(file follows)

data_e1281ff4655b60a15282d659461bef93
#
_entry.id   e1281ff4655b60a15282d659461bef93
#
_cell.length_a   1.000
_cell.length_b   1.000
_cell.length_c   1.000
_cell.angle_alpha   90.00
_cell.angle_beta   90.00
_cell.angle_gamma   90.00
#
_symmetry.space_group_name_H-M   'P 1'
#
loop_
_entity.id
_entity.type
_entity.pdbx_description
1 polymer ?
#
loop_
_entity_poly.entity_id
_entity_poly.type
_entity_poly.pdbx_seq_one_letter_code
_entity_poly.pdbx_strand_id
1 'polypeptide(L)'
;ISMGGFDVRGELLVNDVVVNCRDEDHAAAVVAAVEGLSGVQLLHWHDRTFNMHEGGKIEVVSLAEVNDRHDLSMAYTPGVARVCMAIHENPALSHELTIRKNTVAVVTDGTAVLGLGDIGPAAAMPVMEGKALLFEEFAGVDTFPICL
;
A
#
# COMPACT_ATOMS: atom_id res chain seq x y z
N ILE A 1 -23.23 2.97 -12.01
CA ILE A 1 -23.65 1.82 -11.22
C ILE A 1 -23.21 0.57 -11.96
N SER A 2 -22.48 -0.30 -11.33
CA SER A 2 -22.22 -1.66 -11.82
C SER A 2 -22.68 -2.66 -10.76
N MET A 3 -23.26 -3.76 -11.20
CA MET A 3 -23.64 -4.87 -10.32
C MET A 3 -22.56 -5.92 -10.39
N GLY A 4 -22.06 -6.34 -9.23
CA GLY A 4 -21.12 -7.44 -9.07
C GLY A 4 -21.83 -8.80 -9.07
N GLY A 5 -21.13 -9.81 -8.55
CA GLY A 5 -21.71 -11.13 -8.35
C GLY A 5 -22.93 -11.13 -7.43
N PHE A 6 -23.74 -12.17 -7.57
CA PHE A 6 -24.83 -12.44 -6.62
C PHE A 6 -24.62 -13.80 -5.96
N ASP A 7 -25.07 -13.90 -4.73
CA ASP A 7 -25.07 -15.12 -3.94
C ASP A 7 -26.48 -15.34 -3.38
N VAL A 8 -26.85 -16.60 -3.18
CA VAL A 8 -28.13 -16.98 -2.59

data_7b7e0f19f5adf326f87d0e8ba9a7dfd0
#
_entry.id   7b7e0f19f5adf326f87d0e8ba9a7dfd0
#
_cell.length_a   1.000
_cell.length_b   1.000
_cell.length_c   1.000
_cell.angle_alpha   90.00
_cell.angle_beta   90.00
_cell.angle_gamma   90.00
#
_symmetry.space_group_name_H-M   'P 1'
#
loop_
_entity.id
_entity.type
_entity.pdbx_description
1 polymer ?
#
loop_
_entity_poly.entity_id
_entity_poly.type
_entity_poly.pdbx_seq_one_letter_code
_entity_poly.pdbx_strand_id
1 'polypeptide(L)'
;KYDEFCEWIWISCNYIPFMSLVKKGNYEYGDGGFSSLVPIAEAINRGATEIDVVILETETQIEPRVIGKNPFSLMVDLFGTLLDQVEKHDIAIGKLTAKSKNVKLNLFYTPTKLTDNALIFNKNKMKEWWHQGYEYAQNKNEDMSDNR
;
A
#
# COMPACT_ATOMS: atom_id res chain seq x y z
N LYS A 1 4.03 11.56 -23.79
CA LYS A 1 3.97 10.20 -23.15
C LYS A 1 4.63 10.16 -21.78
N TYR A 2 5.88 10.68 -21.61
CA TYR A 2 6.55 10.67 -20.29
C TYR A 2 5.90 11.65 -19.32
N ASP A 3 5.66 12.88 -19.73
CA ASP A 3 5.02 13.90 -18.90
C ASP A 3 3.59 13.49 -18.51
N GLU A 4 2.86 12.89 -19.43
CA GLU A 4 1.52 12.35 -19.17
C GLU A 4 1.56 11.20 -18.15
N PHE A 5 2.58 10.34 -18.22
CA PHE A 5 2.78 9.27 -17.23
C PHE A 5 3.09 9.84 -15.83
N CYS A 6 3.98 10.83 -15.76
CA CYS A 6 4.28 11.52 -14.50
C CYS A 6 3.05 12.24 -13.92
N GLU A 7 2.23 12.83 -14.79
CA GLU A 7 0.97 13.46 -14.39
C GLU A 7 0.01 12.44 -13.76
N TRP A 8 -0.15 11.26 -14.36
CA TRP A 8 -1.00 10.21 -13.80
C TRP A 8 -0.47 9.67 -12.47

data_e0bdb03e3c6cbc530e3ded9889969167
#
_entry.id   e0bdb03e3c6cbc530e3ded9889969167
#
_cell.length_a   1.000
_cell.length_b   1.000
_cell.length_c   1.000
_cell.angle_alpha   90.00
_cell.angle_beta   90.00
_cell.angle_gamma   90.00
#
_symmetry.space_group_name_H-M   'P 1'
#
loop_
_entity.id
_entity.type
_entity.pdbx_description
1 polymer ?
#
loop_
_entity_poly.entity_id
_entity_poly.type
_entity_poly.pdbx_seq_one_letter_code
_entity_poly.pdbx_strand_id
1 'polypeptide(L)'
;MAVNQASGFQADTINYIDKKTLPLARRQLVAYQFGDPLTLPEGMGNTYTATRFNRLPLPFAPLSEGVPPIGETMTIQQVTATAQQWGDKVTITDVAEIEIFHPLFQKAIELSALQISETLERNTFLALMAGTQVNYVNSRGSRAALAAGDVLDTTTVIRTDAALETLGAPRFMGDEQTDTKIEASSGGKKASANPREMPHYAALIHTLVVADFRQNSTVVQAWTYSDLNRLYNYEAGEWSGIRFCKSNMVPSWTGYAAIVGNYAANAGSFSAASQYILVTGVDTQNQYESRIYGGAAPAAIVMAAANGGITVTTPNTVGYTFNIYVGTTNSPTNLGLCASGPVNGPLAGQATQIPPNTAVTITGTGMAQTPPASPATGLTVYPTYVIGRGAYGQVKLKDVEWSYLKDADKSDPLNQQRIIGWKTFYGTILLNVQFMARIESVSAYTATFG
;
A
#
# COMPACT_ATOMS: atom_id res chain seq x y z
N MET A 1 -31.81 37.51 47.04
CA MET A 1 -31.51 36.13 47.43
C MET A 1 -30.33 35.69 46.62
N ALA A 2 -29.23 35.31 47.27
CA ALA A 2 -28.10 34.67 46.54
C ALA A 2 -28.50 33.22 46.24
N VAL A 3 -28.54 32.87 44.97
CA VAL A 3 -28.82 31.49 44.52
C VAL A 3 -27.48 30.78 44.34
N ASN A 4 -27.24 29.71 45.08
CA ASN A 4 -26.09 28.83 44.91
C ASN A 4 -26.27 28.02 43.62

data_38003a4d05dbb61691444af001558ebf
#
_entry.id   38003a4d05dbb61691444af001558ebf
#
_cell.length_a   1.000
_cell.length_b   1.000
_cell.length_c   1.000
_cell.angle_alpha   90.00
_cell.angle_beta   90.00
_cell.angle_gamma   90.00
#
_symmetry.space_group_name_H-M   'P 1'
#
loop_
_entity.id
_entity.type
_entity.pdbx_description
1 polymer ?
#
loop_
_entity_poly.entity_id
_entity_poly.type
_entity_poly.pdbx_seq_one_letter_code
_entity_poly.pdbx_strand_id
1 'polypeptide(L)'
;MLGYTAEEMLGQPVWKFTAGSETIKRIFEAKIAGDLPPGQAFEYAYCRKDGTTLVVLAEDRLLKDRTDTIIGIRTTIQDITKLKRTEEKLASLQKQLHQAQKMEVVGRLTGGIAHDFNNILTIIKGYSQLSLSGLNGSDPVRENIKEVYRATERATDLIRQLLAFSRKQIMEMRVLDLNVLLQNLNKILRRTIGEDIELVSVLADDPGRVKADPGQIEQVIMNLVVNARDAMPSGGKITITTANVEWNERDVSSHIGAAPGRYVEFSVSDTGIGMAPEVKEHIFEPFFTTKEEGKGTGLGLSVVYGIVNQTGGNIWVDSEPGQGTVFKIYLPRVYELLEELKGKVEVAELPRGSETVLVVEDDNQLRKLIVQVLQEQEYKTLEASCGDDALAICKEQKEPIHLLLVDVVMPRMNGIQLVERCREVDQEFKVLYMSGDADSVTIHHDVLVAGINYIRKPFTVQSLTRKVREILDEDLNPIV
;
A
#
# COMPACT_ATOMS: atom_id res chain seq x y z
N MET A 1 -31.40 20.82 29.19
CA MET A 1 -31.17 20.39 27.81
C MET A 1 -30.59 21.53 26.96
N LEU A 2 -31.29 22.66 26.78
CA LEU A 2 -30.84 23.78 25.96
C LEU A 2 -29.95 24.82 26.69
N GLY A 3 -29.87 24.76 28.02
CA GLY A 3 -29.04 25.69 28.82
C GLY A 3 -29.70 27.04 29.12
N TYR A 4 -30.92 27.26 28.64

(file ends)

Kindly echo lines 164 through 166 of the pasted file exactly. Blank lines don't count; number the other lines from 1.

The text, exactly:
_entity.id
_entity.type
_entity.pdbx_description